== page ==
On May 19, 2012 over 30 volunteers converged to Damon Slough, a designated Save The Bay trash hotspot, in the Martin Luther King Jr. Regional Shoreline in Oakland to get out in the marsh and help out our beloved San Francisco Bay. Many hands make light work and STB Volunteers proved it again by removing approximately 400lbs of trash in just under 3 hours. Click the photo to watch a video of the event.
Every day, runoff pollution from our streets and neighborhoods, such as plastic bags, Styrofoam containers, cigarette butts and chip bags, blow into storm drains and flow through creeks, where it discharges into the Bay untreated. This is the single largest source of Bay pollution, and there are many consequences:
Twenty-four waterways that flow into the Bay are so filled with trash that they violate the federal Clean Water Act standards
Trash kills wildlife, smothers wetlands and spoils water quality
Up to 70% of the toxics in the San Francisco Bay like oil, sewage, mercury, pharmaceuticals and e-waste come from polluted runoff
Save The Bay estimates that one million bags end up in the Bay every year
Despite all these daunting facts and numbers, there is hope!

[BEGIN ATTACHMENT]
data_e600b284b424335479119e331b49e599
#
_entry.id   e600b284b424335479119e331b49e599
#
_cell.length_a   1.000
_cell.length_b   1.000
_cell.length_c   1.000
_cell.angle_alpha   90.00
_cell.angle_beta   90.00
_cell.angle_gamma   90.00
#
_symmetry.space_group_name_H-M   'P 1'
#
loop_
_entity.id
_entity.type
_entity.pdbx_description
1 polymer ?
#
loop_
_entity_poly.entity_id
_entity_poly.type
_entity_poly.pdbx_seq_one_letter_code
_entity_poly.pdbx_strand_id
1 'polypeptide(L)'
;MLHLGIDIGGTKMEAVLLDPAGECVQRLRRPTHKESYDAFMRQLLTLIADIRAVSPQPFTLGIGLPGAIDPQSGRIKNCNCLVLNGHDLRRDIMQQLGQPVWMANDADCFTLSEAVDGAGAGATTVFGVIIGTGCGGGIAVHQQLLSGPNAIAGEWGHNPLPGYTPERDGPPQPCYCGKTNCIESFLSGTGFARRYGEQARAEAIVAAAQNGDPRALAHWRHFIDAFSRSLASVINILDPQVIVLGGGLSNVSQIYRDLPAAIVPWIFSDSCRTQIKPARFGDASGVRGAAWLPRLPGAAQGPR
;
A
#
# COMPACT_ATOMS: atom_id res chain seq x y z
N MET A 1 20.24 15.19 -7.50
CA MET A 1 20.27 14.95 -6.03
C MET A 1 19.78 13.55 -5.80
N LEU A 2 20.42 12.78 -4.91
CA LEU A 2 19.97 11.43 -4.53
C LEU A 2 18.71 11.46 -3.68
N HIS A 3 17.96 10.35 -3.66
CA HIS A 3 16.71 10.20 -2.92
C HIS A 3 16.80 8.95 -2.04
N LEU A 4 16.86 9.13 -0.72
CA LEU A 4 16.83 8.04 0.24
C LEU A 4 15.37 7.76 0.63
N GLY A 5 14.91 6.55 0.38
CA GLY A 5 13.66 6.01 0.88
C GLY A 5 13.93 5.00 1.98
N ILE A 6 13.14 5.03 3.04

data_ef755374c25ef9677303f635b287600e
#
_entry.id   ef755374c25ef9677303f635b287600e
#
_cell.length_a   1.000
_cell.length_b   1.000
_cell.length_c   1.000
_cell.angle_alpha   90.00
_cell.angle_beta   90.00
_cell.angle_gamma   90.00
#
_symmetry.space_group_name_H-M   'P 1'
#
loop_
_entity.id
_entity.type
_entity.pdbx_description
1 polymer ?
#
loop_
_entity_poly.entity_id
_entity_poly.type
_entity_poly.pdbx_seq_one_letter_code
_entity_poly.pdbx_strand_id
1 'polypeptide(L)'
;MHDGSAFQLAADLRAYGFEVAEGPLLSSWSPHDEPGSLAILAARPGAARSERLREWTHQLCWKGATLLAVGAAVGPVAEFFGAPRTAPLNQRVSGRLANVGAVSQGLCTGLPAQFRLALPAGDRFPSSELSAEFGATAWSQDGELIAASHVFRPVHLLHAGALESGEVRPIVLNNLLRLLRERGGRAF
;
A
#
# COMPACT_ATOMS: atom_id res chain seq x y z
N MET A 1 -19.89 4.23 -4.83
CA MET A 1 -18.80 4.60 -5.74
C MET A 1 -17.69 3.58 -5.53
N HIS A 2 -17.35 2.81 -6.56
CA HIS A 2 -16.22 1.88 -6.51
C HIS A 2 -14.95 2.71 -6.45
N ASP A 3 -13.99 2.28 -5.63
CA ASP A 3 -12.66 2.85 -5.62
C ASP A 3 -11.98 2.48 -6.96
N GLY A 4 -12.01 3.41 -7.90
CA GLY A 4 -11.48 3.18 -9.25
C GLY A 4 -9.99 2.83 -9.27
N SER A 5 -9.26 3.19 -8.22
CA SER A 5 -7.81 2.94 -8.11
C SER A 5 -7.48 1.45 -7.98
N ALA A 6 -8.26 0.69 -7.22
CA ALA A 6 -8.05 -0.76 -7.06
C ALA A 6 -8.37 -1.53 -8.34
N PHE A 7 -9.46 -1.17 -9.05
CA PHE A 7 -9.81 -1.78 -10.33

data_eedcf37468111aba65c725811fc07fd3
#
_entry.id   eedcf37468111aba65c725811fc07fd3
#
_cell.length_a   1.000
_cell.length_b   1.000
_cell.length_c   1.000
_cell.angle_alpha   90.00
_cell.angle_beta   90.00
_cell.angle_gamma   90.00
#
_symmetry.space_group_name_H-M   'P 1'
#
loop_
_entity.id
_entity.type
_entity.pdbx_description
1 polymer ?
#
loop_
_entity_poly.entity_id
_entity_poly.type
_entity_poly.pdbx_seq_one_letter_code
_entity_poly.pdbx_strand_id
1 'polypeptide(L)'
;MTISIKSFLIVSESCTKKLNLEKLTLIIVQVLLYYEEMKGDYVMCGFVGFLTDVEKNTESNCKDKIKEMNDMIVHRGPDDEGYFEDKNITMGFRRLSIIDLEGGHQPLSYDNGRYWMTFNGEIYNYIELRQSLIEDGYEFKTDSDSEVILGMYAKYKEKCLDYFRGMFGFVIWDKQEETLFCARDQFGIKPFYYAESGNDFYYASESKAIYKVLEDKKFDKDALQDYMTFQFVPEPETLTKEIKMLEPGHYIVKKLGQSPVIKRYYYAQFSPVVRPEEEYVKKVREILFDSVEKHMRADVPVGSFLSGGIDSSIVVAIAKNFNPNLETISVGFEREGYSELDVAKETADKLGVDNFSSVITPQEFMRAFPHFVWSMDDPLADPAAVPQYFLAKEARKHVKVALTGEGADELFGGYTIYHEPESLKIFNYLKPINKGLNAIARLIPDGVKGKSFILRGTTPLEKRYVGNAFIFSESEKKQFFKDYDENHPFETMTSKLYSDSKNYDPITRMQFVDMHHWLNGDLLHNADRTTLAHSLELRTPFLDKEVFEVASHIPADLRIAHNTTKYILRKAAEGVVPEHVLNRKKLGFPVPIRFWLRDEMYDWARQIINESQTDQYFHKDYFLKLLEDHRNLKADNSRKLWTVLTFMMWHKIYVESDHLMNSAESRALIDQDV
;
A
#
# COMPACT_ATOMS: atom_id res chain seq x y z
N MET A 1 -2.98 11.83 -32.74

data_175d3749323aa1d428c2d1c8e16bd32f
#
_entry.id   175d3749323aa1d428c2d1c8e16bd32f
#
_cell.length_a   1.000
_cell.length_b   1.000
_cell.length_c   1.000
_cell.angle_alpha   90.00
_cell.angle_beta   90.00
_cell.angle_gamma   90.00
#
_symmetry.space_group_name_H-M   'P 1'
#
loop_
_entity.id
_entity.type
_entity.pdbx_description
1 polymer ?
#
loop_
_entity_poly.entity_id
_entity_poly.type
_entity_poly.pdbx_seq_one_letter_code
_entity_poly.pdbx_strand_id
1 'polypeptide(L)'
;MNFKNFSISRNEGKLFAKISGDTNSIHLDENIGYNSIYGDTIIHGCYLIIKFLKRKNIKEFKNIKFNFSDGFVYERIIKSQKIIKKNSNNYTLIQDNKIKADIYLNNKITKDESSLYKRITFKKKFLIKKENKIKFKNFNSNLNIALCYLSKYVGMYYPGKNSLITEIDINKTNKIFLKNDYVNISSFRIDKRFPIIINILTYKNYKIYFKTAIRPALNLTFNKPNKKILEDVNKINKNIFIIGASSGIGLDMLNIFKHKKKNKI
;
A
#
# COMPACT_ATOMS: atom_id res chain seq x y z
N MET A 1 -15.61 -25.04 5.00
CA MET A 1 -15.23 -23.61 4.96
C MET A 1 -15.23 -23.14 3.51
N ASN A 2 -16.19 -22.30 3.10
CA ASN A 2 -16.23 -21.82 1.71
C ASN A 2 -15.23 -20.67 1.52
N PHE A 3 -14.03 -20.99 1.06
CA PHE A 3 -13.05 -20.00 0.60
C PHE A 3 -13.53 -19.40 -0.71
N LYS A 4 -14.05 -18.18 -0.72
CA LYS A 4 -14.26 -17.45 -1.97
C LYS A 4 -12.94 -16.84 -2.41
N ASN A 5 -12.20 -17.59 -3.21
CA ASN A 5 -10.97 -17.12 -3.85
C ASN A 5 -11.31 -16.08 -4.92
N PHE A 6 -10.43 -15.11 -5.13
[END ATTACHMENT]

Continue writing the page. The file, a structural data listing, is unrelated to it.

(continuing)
Our dynamic wetlands can sequester a lot of these pollutants, break down some over time and physically capture litter allowing inspired volunteers a chance to right our wrongs and clean up our mess. The immediate impact is profound after volunteer efforts like those at Damon Slough. Where plastic trash once glistened in the sun, the water and Pickleweed are clearly visible after the hard work of our volunteers. It’s not the most glamorous work, but STB volunteers come and leave with smiles, knowing we can make a positive difference one slough at a time.
Creek and shoreline cleanups are important, there’s no denying that. In fact, Save The Bay participates in or plans several cleanups each year, including Coastal Cleanup Day and National Rivers Day. Cleanups enhance the efforts by state and regional agencies to keep these areas clean for recreational users and help to protect delicate habitats from being smothered by trash. Placing too much emphasis on cleaning up litter, however, ignores one very important point – this trash has already impacted our waterways and wildlife.